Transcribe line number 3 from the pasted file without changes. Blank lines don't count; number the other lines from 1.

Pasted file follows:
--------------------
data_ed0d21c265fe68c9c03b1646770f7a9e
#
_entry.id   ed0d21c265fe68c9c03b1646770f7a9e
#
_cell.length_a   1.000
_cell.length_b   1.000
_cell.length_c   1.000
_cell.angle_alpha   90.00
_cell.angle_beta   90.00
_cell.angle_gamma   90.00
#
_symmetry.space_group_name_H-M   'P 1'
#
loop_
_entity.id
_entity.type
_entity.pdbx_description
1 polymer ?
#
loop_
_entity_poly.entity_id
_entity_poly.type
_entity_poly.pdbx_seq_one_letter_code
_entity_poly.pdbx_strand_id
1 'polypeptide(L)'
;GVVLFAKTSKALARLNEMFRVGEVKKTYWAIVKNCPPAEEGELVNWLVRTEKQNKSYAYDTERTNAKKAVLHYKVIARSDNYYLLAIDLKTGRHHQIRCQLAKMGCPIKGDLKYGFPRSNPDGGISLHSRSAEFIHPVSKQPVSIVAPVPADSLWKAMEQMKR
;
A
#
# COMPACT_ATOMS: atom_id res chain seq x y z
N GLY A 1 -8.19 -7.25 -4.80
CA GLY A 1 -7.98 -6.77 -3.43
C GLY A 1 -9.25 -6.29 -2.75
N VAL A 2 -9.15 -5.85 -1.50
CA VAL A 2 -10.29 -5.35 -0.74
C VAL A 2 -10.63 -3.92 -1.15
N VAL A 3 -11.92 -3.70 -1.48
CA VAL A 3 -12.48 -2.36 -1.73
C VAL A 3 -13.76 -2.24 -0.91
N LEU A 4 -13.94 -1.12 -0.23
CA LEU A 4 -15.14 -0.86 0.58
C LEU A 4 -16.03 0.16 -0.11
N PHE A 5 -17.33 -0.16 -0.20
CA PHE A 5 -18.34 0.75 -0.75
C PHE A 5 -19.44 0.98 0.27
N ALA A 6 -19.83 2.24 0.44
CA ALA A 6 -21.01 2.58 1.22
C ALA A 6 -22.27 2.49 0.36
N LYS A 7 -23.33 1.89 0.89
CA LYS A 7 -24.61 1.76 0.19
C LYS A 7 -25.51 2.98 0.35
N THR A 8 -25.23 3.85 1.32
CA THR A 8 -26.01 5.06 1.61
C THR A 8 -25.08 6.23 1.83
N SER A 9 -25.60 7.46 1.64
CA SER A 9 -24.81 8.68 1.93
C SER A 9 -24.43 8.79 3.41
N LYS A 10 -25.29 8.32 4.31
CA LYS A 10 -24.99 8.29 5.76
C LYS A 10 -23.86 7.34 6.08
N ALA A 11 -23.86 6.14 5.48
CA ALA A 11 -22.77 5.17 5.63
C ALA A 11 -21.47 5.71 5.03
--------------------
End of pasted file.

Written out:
_entry.id   ed0d21c265fe68c9c03b1646770f7a9e